Despite having 45 million subscribers in the U.S., Netflix (NASDAQ:NFLX) doesn't pose a serious threat to broadcast television, according to Alan Wurtzel, president of research and media development at NBCUniversal. He believes the two different business models -- ad supported versus subscription revenue -- force the companies to adopt different strategies, and those strategies can co-exist.
Is the Comcast (NASDAQ:CMCSA) subsidiary really safe from the growth of Internet TV?
At the crux of Wurtzel's argument that Netflix and YouTube aren't major threats to broadcast television are some ratings data from Symphony Advanced Media. Netflix doesn't provide any more than the bare minimum viewing data to the television studios it licenses content from, and television networks are often left in the dark if their shows are produced by another company. Symphony uses audio recognition software running in the background on users' smartphones to tell what they're watching.
Wurtzel says that Netflix shows like Jessica Jones average 4.8 million viewers in the 18-49 demographic. That's similar to shows like ABC's How to Get Away With Murder and Modern Family. He also shared that Master of None drew 3.9 million viewers per episode, and Narcos drew 3.2 million.
With ratings that low, NBC doesn't think it has much to worry about. Shows like The Voice regularly get more than 10 million viewers. There's also NFL football, which draws an average of 20 million viewers per game. NBC is in the business of appealing to the masses, and Netflix's content appeals to much-smaller groups.
Netflix chief content officer Ted Sarandos rebuked Wurtzel's claims and Symphony's data, calling them "remarkably inaccurate."
The business model
Wurtzel also pointed out that Netflix's viewers are prone to bingeing on series, and those viewers then return to "watching TV the way God intended."
In Netflix's fourth-quarter letter to shareholders, CEO Reed Hastings poked fun at Wurtzel's claim that broadcast television is "TV the way that God intended." "Our investors are not as sure of God's intentions for TV," Hastings wrote, "and instead think that Internet TV is a fundamentally better entertainment experience that will gain share for many years."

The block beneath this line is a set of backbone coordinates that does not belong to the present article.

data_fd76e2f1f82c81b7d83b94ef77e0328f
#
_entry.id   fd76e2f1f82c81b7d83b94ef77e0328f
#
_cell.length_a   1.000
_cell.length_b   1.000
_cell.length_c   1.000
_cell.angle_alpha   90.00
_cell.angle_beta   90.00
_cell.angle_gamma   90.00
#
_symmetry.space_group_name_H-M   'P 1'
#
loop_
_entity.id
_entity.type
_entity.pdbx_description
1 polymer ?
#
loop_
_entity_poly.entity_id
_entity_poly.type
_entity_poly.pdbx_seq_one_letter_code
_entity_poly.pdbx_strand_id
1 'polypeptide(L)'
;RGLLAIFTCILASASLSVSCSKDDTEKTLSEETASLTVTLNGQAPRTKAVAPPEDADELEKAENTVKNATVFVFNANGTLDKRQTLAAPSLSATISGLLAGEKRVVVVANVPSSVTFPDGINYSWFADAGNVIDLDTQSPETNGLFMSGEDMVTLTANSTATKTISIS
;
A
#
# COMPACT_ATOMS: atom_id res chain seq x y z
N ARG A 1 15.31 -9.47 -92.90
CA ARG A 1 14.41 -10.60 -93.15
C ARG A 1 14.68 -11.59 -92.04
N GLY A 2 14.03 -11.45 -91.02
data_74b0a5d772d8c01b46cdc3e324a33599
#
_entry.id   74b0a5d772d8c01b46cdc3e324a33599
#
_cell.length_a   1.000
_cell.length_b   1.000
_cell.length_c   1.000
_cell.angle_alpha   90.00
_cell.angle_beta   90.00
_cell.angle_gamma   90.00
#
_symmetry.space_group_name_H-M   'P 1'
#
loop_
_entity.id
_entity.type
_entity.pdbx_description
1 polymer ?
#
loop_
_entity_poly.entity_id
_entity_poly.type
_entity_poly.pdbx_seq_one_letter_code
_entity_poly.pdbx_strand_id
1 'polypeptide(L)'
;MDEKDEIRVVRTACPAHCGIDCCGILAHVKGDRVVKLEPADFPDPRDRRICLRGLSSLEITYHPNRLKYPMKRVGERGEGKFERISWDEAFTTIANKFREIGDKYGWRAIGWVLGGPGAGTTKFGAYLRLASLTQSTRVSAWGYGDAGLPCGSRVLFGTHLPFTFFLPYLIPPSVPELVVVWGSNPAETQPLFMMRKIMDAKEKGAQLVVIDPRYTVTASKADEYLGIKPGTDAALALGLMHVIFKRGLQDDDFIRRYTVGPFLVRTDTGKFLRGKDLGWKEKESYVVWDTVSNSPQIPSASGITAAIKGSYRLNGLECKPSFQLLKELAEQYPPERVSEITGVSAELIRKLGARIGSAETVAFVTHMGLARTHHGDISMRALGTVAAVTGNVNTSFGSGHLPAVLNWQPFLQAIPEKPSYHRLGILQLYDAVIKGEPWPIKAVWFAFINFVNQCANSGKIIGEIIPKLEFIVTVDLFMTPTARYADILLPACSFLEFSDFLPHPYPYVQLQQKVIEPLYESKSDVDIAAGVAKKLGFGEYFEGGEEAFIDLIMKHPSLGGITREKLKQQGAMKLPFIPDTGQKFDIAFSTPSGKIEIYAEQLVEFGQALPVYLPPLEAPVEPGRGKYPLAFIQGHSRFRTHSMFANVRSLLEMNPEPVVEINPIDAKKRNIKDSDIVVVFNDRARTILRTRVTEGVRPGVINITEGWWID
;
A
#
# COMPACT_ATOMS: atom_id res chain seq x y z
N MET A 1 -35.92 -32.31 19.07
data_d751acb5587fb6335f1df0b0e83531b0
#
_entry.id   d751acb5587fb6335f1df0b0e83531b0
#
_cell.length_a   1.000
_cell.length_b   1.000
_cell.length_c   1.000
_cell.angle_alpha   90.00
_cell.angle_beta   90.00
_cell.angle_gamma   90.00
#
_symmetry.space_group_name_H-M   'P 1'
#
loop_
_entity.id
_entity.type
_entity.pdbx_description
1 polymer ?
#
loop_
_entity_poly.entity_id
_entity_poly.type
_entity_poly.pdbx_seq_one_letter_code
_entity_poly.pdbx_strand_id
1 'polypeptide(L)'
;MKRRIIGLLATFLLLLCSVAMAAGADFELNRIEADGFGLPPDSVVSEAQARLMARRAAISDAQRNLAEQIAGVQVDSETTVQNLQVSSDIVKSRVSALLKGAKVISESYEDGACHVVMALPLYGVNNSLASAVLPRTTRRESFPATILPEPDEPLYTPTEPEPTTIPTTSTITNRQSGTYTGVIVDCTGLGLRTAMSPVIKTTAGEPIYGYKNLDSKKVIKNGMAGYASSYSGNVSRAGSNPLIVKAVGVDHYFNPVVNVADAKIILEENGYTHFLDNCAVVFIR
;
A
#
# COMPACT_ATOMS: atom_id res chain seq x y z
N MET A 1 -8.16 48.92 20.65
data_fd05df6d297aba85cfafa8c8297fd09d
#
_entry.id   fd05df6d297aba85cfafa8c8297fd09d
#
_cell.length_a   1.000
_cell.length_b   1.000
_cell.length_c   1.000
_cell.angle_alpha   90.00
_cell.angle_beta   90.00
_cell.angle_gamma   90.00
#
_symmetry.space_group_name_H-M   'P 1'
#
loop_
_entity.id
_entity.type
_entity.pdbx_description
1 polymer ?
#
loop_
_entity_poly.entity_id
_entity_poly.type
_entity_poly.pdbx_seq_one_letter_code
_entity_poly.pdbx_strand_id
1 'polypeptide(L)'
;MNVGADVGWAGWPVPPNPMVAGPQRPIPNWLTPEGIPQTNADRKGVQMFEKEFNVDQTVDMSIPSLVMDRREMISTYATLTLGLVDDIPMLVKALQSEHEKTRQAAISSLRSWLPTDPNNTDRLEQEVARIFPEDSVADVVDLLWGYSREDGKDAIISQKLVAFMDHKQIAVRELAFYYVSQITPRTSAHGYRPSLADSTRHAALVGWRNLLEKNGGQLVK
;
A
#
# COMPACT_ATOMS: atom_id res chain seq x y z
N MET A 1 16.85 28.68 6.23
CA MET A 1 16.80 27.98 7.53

Nonetheless, Wurtzel says that the impact on broadcast television is minimal. That's especially true if you factor in time-shifted and OnDemand viewing, which allows viewers to catch up with episodes they might have missed while on a Netflix bender. Netflix series and original films are often focused on niche audiences, which means there's not "enough stuff on Netflix that is broad enough and consistent enough to affect [broadcasters] in a meaningful way on a consistent basis," as Wurtzel put it.
But that's not necessarily bad for Netflix. The company relies on the subscription-based model, which means it needs to have must-see content. Niche-focused series keep subscribers coming back every month; they just don't have a major impact on broadcasters targeted toward huge audiences.
The threat to broadcasters is that Netflix and other OTT services become enough for the typical TV viewer. Netflix plans to nearly double its number of original series this year, and it will increase total hours of new original content by 33%, to 600. The growth in original content helped Netflix increase its average view time per day by 13%, to 1.8 hours.
If those numbers don't scare Wurtzel and other TV execs, something's wrong. Indeed, NBC launched it's own over-the-top service, Seeso, to highlight its comedy series. Comcast is also a joint owner of Hulu, and it's rolling out its own OTT service, Stream, as well. These investments don't quite jibe with Wurtzel's comments about Netflix.